This short scientific essay was written for the course Principles of geovisualization in my third semester of CDE.
Characteristics of map animations
The process of translating a spatial dataset into a visualization results in a so-called map, and the possibilities and available methods for this are manifold. In cases of handling extremely large datasets, or the visualization of phenomena with a time component, static maps may become unreadable (Cartwright et al. 2007). Here, map animations allow to not only show temporal changes, but they can also depict changes in distributions and reveal patterns or trends which would not be obvious in a simple set of static maps (Peterson 1994).
Keyframe and frame-based animations
Another way of classifying map animations is the way how the transition of the change between the points of time is realized. The so-called frame-based animation is a simple sequence of several images which where created separately and get concatenated. This method allows for very simple animations in which as little as two frames of two different states are created and the switch from back and forth creates an animation that allows to see differences between the two images. By displaying many frames in a short time a smooth animation can be created, but this requires many individual images for each second of animation (Peterson 1994).
A second type of animation technique relies on keyframes where objects change dynamically between to specific states. All intermediate frames between those set keyframes get generated automatically and show a transition between the two states in a process called tweening. This is considered a more modern approach and allows a faster creation of map animations than the frame-based approach (Łucjan 2016).
Both of these animation aproaches are better suited for specific use cases. Discrete changes like the change of an ownership of a property can easily get visualized with frame-by-frame animation. Phenomena with continuous changes like movement of an object or change in temperature are easier to animate with cast-based animation techniques using colour cycling, metamorphosis or movement tweenings (Peterson 1994).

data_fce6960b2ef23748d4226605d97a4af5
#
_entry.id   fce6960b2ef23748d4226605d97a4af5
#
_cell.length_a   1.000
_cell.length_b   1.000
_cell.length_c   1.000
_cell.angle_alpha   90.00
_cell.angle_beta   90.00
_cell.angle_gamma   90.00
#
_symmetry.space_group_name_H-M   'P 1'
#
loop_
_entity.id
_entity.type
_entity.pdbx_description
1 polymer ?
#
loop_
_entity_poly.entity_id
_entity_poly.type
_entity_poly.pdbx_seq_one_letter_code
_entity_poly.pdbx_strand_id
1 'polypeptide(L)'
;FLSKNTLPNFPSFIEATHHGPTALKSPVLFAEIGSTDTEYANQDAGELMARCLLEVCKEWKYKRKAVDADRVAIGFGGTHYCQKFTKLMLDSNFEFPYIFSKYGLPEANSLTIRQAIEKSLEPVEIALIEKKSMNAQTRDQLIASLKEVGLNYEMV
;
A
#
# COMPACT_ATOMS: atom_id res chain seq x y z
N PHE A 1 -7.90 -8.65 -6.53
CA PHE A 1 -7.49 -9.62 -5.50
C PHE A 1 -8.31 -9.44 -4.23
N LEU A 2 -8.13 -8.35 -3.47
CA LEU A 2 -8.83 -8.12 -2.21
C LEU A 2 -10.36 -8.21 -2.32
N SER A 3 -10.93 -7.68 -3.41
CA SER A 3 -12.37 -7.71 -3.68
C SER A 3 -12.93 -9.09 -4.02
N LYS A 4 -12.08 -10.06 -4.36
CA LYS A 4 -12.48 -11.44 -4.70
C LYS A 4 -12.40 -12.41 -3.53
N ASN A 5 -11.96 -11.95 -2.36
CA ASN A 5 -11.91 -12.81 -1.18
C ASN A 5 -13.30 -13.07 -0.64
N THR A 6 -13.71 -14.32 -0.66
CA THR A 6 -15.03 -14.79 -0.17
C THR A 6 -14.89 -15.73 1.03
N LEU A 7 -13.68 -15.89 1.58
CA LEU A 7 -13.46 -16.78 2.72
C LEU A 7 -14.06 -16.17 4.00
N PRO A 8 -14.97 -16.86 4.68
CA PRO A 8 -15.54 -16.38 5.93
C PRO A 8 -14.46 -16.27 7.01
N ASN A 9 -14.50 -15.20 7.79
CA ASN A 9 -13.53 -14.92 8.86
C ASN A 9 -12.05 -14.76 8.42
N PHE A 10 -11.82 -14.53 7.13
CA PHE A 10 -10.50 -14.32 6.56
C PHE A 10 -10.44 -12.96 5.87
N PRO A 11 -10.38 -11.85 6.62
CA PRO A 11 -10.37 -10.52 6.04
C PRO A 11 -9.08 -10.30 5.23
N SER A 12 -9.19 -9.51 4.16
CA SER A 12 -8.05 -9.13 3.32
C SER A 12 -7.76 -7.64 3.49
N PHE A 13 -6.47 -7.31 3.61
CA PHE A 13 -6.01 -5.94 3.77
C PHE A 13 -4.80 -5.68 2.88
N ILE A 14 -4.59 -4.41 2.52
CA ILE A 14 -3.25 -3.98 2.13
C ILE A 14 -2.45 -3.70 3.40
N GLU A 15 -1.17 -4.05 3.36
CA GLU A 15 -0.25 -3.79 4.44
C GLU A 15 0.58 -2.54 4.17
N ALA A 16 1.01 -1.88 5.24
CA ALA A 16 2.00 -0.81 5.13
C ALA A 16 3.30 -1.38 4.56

Mark Harrower proposed four general kinds of geographic change: change in location, change of areal extent or shape, changes in attribute and change of existence.
Along with further variables (order, duration, rate of change, display rate, frequency and synchronization) a large number of possibilities and adjustments for creating animations are available (Blok et al. 1999). However, the overuse of these variables is a high risk when creating map animations because the capacity of the viewer of processing information might be exceeded. The capacities of comparing sizes of symbols, colours of areas and reading text simultaneously is limited and makes evaluation and analysis of the animation content difficult (Łucjan 2016).
Challenges of map animations
The high level of required attention by the user and the possible overload of information was described by Morrison in 2000 and explained by four major challenges of map animations. Based on that, Mark Harrower in 2003 and Kamila Łucjan in 2016 proposed practical methods to tackle those challenges:
- The high frequency of dramatic changes and the following chance that the viewer might miss important information was described as the challenge of disappearance. Adjusting the frame rate of the animation or artificially exaggeration the display time of very short events, which otherwise would only be visible for a short time, can help to overcome this issue.